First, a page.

AFSC in the News

On Chuck Ryan’s Last Day as ADC Director, Thank the Families Across Arizona Who Forced Him into Retirement

by AFSC-AZ Staff |

For over 40 years, including more than a decade as Director of the Arizona Department of Corrections (ADC), Charles “Chuck” Ryan remained mired in an outdated “custody-and-control” model of corrections that stubbornly rejected advances in the field toward rehabilitation and reform. Ryan’s unfortunate legacy is an agency in crisis, with crumbling infrastructure, multimillion-dollar lawsuits, and a systemic culture of dehumanization and cruelty.

Mr. Ryan’s departure leaves in its wake a string of First and Eighth Amendment violations; contempt findings in the Parsons v. Ryan class-action prison healthcare settlement that last year cost taxpayers $1.4 million; a sharp increase in suicide rates and unnecessary deaths; and fiscal mismanagement leading to dilapidated facilities, water shortages, broken cooling systems at some of the hottest prisons in the country, and even cell doors that don’t lock.

Today, as Mr. Ryan relinquishes his post, thousands of Arizonans are hoping to begin a new chapter in corrections.

A debt of gratitude is owed today not to Ryan, but to the thousands of families across Arizona – including hundreds of citizens who attended the ADC Town Hall this summer, hosted by American Friends Service Committee-Arizona (AFSC-AZ) – who have shared their painful stories to force change and bring our state into a new era of accountability, transparency, and respect for human rights.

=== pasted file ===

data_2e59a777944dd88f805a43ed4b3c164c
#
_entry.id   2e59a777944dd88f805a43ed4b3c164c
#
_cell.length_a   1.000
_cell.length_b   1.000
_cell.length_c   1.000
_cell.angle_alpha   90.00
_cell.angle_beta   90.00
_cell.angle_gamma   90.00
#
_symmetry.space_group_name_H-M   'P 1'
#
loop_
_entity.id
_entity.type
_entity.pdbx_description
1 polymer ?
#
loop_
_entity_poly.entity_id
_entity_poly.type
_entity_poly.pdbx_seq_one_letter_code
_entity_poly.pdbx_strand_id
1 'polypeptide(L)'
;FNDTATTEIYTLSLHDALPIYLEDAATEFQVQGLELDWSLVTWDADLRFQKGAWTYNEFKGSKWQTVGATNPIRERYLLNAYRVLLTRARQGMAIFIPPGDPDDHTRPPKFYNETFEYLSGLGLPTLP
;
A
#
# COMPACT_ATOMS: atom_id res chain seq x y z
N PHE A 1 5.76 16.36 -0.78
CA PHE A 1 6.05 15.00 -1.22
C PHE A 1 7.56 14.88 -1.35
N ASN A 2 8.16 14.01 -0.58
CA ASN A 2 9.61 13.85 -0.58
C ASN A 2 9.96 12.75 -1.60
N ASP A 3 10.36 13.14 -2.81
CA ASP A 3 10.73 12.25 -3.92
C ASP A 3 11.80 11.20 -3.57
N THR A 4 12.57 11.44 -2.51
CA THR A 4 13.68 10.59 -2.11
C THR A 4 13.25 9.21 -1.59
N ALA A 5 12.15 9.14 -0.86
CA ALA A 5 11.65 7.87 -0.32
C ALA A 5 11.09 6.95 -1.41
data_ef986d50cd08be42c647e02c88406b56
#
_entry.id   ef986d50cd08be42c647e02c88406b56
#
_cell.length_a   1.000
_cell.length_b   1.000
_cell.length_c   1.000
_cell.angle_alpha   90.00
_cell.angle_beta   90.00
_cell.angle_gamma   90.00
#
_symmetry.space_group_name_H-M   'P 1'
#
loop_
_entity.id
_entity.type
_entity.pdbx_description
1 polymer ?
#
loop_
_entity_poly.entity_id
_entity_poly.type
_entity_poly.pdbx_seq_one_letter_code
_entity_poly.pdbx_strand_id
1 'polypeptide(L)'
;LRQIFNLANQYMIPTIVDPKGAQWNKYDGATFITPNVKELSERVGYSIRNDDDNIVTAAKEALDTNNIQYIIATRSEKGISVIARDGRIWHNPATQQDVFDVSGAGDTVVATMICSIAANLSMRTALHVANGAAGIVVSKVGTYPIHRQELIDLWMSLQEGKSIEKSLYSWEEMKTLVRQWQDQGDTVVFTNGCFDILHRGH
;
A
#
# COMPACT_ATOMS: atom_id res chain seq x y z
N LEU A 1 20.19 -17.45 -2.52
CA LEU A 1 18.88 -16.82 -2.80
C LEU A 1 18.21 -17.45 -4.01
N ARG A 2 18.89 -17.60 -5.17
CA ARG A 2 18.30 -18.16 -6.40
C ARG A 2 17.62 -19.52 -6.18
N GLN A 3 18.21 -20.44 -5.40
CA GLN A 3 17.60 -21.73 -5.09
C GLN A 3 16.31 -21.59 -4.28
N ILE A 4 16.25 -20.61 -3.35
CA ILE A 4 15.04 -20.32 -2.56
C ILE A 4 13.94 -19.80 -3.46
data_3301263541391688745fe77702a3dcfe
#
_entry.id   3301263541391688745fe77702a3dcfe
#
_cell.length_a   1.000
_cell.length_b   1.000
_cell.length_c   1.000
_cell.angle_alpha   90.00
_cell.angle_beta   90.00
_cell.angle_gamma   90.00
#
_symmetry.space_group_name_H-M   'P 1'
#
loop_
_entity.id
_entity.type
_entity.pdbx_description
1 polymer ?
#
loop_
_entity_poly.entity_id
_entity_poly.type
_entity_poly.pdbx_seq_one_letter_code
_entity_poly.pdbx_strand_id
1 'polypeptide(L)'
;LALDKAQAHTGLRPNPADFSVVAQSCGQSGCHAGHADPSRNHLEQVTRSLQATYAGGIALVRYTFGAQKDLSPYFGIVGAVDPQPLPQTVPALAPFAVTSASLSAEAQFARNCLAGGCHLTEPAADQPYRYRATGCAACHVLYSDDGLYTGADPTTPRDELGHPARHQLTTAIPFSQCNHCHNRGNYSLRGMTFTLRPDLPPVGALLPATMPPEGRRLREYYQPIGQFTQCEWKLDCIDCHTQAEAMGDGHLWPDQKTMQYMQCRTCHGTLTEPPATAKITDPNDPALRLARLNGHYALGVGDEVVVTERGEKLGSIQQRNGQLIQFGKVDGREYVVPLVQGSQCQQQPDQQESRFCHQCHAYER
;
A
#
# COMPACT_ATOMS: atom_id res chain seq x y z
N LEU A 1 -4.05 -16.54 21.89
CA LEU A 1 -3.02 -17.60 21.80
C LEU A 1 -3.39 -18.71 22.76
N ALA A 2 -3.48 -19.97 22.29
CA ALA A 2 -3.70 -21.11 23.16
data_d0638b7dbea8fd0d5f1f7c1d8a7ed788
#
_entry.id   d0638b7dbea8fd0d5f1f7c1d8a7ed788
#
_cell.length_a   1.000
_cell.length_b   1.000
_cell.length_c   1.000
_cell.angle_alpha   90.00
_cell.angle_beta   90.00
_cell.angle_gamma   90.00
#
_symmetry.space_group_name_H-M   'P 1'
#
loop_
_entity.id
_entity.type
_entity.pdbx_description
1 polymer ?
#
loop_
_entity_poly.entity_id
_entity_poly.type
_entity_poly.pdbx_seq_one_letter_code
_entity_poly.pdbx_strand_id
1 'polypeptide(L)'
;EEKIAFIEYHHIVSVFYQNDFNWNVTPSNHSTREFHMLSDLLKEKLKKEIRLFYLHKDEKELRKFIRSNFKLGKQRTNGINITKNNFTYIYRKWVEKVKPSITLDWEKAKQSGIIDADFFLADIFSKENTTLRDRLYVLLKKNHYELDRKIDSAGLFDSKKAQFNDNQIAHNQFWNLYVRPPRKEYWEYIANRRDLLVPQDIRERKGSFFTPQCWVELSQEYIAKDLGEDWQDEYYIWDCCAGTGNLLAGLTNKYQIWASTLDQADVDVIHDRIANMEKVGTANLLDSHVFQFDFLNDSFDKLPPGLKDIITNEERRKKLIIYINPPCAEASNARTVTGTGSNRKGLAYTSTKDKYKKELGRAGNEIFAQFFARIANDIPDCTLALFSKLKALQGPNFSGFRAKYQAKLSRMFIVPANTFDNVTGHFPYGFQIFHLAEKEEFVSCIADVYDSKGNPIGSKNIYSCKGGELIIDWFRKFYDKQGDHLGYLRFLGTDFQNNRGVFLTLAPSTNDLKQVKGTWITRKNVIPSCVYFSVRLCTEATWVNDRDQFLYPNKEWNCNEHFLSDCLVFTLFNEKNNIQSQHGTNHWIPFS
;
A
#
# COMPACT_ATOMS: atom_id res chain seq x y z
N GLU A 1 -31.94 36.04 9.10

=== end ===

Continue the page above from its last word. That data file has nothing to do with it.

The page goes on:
We call on our elected leaders, including Governor Doug Ducey, to honor those directly impacted voices and bring our prison system into the 21st century.

While AFSC-AZ, formerly and currently incarcerated people and their loved ones breathe a sigh of relief that this dark chapter in our state’s history is finally over, we will continue to hold Gov. Ducey and the newly-named interim ADC director Joe Profiri accountable, push for urgently needed reforms, and demand that the new, permanent director of the department work with all stakeholders to create a corrections system in Arizona that lives up to its name.

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